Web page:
Worlds Not Yet Imagined

cults-by-shawn-brackbillTalking with Cults.

By Lindsey Lowe Osborne

I hate to be cheesy (okay, I don’t), but the band Cults has earned a sort of…cult following. (Had to do it!) And for good reason: Their synth-pop-rock sound is worth listening to. Edgy and bright, easy and complex—all at the same time—it’s the kind of music that makes you press the “back” button every time the song ends. Singer Madeline Follin, one half of the duo, says it’s hearing about people having those kinds of experiences with the music she and bandmate Brian Oblivion create that makes the hustle worth it. “[What has surprised me most] is probably just talking to people about how our music has affected them,” Follin says. “You get the weirdest and coolest stories at shows. We’ve met a biologist who listens to our tunes while growing bacteria in a pitch-black lab and parents who said singing one of our songs was their kid’s first time speaking!”

Cults was born in 2010 when Follin and Oblivion, both students at the time, started playing around with some sounds and posted a three-song EP to their Bandcamp page. “Some people thought they were cool and wrote about them, even though we didn’t have any pictures or bios or T-shirts or anything. That was pretty bizarre for us, but we just kept writing,” Follin says. “We recorded them with a $50 keyboard and a borrowed microphone. We didn’t really expect anything to happen. We just wanted to be cool and have a band like our friends. When we realized people in Mexico were listening to them we figured we should make some more.”

So that’s exactly what they did. They released a full-length album, Cults, in 2011, followed by 2013’s Static and this year’s Offering, which they’re touring for now, stopping in Birmingham at Saturn on Nov. 15. Follin says they’re excited, as always, to give this latest work to the world and to connect with the people who are listening to it. “I think we like to ride kind of a weird line. We like a lot of different music between us and I think it comes out as kind of a bizarre blend, she says. “I always call us a pop band but Brian says we’re a rock band. I’m not really sure what those words mean anymore. I think we’re very melody-focused but we also try to create unique rhythms for each song.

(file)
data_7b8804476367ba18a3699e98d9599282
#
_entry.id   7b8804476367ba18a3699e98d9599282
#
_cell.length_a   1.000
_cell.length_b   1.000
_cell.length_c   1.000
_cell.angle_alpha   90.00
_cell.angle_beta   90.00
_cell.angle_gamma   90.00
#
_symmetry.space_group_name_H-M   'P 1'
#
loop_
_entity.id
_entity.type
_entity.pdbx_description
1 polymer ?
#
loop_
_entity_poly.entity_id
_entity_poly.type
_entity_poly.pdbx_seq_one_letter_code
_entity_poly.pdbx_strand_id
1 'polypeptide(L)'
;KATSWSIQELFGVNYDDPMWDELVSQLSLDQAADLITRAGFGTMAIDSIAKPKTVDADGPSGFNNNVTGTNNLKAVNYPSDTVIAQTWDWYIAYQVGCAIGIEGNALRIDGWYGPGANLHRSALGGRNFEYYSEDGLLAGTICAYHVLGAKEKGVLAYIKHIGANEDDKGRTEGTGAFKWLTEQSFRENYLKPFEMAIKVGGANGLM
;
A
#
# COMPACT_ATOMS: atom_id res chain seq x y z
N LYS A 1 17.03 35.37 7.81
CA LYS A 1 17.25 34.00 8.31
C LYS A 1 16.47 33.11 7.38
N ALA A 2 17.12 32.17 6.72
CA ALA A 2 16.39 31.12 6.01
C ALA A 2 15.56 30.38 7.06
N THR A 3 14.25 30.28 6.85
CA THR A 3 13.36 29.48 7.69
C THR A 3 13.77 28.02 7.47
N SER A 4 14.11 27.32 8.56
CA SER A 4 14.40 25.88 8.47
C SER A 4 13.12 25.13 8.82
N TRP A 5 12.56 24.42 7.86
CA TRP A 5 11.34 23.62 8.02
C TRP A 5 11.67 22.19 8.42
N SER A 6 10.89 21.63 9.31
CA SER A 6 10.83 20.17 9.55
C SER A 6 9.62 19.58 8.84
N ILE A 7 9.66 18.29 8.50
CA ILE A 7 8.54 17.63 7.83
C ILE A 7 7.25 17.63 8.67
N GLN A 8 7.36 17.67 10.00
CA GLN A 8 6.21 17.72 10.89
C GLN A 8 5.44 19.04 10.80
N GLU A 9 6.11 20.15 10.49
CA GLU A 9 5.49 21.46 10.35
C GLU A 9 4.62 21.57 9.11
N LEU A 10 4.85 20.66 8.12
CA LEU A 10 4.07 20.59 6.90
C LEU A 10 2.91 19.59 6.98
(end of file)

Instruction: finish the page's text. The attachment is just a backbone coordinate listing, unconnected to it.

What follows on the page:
“I think if you asked me or Brian independently we would both say we prefer writing and recording because that’s where we get to experiment the most. When we wrote the title track, we thought we had written some crazy goth horror thing but everyone in our band was like, ‘Oh, that’s a cool Cults song…’ We get more experienced but always end up back at the beginning,” she says. “We love playing live and as we play the songs more and more, we find ways to evolve them so they feel new again. But that process can be slower, and it’s really more about connecting with the audiences than making something new every day.”

Follin, who grew up in a musical household, says that the connection that music can forge—what causes people to fall in love with songs and albums and bands, the reason we all cried when David Bowie died, because his music means something—is something she’s experienced since she was a kid. If the music she makes can do that for someone else, she says, then Cults has made it. “I remember music making me feel like there were worlds out there I hadn’t yet imagined, and that in my own world I was less alone than I assumed,” she says. “I hope that our music can do both those things for people.”

Bon Iver

Bon Iver

Upcoming Events

11/8: Bon Iver at the BJCC. Listen: “Towers” from Bon Iver, Bon Iver.

11/17: Johnnyswim at Iron City. Listen: “First Try” from Georgica Pond.

12/15: Jake Bugg at the Lyric Theatre. Listen: “Someone Told Me” from Jake Bugg.

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